Poster Contest Inspires Pesticide Reduction in New Jersey
Local Organizer Offers Shining Example of Successful Activism
Joe Speeney is a dynamo, the kind of guy who get things done. Galled by the pesticide spraying that he saw as a threat to his son’s health several years ago, he has since taken action by organizing lectures, creating other educational campaigns, helping to pass local legislation.
A writer was so impressed by Joe that he became the lead item of a historic Men’s Health magazine article about this time last year.
Since then, Joe hasn’t let up. We were particularly impressed by a campaign Joe helped conceive for the Bernards Township Environmental Commission where he is chairperson. A poster contest, involving hundreds of children, challenged the children to learn about and then interpret the dangers of toxic substances.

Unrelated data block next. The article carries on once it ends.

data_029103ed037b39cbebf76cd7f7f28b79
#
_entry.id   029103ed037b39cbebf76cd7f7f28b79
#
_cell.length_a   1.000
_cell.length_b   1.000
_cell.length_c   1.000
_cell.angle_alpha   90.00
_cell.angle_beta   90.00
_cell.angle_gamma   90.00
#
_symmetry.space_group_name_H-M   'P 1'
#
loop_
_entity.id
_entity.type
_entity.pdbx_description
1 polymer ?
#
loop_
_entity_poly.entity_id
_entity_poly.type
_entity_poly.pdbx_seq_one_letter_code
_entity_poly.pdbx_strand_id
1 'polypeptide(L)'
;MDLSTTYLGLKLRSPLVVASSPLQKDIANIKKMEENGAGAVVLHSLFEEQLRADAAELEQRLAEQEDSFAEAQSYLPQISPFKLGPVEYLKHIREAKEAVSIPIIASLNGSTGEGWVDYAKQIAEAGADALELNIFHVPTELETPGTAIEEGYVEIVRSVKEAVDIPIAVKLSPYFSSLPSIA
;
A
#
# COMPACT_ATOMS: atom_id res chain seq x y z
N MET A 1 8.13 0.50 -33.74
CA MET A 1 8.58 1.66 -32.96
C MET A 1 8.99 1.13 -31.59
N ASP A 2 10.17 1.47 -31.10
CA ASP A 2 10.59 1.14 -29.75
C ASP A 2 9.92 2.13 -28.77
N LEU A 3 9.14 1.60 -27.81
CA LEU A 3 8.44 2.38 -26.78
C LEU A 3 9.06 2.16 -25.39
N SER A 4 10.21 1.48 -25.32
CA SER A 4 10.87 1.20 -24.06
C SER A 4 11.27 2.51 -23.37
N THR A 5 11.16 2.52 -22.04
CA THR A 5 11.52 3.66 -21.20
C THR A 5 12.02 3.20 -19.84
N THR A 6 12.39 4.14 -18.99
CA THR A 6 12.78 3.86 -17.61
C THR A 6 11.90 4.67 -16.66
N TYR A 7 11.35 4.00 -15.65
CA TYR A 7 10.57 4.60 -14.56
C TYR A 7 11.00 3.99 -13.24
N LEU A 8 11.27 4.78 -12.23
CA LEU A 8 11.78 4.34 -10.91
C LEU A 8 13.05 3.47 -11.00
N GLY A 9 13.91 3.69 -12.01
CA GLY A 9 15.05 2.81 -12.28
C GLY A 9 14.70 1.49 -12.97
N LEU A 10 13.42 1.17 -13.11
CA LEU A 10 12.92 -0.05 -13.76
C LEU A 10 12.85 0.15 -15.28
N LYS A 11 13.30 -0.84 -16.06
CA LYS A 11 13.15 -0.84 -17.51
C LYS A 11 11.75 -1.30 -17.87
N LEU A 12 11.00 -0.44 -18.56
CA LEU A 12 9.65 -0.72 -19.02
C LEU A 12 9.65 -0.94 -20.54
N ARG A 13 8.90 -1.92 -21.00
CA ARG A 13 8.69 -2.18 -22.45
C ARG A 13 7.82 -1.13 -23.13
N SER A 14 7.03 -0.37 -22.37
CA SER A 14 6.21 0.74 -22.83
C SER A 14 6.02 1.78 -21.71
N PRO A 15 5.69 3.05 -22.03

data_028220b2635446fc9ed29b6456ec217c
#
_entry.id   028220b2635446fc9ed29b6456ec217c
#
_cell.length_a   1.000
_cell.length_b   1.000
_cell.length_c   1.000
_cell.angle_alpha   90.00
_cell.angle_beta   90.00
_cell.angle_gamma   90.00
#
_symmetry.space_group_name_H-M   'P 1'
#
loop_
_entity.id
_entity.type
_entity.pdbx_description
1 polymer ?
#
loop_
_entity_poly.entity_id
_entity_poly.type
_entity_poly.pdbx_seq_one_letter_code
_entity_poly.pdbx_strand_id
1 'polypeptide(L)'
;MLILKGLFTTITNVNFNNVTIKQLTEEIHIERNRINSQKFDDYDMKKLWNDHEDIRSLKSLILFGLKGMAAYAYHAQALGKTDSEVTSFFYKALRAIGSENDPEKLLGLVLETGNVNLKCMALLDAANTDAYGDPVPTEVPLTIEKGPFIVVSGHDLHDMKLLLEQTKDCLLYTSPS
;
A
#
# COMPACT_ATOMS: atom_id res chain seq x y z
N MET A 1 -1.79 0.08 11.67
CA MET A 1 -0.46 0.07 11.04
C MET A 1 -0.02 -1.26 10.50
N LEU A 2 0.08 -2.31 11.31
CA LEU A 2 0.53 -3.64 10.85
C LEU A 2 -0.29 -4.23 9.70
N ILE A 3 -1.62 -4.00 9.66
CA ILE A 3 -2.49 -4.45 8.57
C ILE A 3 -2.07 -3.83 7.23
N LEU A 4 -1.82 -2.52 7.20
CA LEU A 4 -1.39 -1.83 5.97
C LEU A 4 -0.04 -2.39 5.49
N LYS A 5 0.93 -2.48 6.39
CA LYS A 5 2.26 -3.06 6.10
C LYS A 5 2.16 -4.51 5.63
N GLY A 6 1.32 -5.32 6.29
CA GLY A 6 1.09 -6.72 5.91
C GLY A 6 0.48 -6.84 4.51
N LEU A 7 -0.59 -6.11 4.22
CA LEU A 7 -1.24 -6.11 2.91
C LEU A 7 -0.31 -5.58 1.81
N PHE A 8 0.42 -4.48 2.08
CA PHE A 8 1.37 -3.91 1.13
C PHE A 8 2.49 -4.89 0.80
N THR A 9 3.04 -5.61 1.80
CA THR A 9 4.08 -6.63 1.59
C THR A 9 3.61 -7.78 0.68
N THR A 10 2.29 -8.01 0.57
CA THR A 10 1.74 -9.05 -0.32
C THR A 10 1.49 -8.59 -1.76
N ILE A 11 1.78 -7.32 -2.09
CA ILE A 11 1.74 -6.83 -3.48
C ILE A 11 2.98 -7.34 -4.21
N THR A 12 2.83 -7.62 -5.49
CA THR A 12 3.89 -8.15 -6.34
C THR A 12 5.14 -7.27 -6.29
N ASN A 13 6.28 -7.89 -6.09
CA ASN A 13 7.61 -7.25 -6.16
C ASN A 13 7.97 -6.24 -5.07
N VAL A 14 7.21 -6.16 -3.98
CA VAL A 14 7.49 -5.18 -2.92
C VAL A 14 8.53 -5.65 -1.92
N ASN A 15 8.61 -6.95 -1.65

He issued a press release and last week the children basked in the glow of their accomplishments during a ceremony at Basking Ridge, N.J., attended by all sorts of community leaders.
“As you may know, Bernards Township, N.J., has taken a leadership position in caring for its municipal and school lawns, parks, and sports fields without the use of lawn care pesticides and synthetic fertilizers,” he said. “Our school district’s science department developed an ecosystem curriculum model integrating information about the hazards of lawn care pesticides, and explained how such impacts can be avoided with a basic organic lawn care process focusing on soil biology. The students brought this learning to life with some very creative posters illustrating the issues with lawn care pesticides and the benefits of organic lawn care.”
People around North America are amazed when I tell them that of all the 50 states in the this country, New Jersey is by far the most progressive — with 36 communities having banned the applications of cosmetic pesticides on public property. It’s programs like this one that other communities need to use as a model . . . it’s time for them to catch up.
Here’s a link to the winning posters and press package: http://www.bernards.org/Environmental%20Commission/Document/2011/061311%20Poster%20Contest%20Summary.pdf